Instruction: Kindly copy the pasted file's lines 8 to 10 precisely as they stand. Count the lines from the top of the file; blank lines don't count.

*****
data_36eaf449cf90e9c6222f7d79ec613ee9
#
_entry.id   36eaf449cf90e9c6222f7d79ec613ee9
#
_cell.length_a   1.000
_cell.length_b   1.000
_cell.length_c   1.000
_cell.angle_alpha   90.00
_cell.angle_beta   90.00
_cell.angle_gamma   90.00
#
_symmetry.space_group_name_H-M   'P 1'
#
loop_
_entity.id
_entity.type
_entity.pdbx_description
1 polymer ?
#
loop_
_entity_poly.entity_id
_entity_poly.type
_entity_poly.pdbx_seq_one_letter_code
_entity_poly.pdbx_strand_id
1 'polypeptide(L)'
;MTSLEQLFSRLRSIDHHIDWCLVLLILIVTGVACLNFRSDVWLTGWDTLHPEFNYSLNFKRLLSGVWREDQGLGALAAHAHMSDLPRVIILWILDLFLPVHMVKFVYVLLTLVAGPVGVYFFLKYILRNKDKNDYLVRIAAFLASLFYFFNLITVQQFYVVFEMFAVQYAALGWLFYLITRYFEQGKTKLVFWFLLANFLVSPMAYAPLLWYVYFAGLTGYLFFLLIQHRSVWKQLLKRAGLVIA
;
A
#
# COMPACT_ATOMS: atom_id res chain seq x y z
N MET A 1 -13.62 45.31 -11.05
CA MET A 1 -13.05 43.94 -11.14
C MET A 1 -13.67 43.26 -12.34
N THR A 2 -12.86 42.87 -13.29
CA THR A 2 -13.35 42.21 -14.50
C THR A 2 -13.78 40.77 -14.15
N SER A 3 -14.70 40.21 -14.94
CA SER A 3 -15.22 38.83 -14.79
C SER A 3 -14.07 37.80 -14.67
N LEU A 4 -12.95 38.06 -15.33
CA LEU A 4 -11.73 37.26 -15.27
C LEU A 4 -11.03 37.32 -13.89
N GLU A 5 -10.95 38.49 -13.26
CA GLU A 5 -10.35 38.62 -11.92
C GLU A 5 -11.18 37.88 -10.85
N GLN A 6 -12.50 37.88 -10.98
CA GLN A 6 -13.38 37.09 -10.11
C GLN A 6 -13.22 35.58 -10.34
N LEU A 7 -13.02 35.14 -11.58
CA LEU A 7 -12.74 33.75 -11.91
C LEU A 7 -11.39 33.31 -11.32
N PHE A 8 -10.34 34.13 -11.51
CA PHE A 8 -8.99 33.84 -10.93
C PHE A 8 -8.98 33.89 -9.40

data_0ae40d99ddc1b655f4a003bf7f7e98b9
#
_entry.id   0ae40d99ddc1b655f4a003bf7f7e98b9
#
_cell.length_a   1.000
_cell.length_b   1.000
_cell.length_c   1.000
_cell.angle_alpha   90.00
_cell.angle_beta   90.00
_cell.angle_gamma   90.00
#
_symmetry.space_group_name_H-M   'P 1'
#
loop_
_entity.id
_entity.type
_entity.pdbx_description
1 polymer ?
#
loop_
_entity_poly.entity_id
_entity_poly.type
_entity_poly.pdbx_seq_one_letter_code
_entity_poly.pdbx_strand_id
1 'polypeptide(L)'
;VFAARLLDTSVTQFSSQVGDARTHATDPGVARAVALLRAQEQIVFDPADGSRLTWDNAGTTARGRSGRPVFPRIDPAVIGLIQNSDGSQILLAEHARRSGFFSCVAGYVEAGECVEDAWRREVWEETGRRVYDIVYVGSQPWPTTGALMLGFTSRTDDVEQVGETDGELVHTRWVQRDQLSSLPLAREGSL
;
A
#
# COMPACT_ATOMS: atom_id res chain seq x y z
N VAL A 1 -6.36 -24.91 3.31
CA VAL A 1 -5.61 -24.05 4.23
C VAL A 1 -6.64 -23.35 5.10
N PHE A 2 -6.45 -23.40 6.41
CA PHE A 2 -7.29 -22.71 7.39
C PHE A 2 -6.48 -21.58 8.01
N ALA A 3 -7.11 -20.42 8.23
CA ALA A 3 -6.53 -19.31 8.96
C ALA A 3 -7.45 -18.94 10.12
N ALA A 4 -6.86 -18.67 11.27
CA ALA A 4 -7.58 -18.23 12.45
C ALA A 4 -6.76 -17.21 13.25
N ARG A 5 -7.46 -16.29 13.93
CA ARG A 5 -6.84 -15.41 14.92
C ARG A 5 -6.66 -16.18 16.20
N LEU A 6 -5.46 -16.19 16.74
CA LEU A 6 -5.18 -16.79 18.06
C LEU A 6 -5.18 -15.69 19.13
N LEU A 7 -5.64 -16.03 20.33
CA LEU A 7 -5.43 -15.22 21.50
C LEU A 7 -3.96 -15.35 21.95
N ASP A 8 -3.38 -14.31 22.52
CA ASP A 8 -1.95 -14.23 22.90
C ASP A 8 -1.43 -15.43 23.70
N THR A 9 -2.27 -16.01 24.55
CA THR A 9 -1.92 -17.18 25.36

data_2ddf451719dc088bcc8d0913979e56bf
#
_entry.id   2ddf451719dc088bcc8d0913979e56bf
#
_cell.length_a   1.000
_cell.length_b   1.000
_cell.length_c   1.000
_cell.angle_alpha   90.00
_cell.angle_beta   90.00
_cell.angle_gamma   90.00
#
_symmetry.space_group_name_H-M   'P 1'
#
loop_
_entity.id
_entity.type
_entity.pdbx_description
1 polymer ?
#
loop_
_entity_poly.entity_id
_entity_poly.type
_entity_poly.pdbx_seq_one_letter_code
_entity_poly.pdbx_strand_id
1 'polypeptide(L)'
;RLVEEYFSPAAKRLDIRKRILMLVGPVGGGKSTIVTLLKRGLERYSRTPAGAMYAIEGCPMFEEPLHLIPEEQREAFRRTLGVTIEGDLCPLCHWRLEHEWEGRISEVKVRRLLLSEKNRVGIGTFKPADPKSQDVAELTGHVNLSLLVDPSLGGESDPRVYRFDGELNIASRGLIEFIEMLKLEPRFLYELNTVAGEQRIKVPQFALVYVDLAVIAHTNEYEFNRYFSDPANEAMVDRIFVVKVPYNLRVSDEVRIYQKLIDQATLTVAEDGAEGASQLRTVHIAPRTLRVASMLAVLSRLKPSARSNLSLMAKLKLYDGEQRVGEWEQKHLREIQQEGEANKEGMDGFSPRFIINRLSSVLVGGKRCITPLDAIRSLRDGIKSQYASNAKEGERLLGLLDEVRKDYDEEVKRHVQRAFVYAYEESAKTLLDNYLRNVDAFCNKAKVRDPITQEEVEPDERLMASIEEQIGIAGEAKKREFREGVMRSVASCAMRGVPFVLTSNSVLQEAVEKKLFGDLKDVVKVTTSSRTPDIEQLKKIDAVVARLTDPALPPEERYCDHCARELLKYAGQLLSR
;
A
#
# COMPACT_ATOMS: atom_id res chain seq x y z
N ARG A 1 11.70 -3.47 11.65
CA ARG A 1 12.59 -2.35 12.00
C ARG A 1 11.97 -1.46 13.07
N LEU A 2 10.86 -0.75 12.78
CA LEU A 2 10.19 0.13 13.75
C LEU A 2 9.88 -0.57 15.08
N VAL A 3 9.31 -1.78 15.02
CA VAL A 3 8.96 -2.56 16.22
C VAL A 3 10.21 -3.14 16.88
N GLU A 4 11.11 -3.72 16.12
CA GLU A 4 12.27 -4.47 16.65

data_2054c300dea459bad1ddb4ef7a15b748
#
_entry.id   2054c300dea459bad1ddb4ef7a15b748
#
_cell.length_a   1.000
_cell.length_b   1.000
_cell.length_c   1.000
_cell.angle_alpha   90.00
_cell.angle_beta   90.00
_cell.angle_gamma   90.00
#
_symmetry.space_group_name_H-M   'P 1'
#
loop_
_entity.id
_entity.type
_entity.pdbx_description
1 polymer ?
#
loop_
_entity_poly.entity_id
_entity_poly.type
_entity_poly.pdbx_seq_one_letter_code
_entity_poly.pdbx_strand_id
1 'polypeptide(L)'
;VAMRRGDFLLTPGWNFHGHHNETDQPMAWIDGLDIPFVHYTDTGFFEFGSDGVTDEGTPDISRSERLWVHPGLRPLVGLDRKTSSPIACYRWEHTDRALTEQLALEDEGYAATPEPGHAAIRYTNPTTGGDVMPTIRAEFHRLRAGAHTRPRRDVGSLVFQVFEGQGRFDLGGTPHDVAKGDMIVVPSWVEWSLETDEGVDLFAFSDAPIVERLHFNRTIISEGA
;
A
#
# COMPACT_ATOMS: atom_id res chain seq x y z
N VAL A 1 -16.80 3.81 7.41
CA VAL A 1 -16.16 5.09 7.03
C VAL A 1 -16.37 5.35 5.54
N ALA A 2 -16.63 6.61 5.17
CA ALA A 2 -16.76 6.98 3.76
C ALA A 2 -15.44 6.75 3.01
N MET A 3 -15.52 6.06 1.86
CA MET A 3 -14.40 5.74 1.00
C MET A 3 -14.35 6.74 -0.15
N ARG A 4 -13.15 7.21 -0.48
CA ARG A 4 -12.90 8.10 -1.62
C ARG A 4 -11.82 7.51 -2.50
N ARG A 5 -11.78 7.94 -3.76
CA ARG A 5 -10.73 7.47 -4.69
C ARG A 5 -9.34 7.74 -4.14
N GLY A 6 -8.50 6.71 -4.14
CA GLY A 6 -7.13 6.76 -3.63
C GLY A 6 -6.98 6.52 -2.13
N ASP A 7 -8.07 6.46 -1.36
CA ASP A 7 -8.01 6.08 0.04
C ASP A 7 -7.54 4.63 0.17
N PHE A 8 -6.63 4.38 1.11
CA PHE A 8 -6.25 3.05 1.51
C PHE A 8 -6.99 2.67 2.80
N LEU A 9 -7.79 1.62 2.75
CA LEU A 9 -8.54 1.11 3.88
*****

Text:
_cell.angle_alpha   90.00
_cell.angle_beta   90.00
_cell.angle_gamma   90.00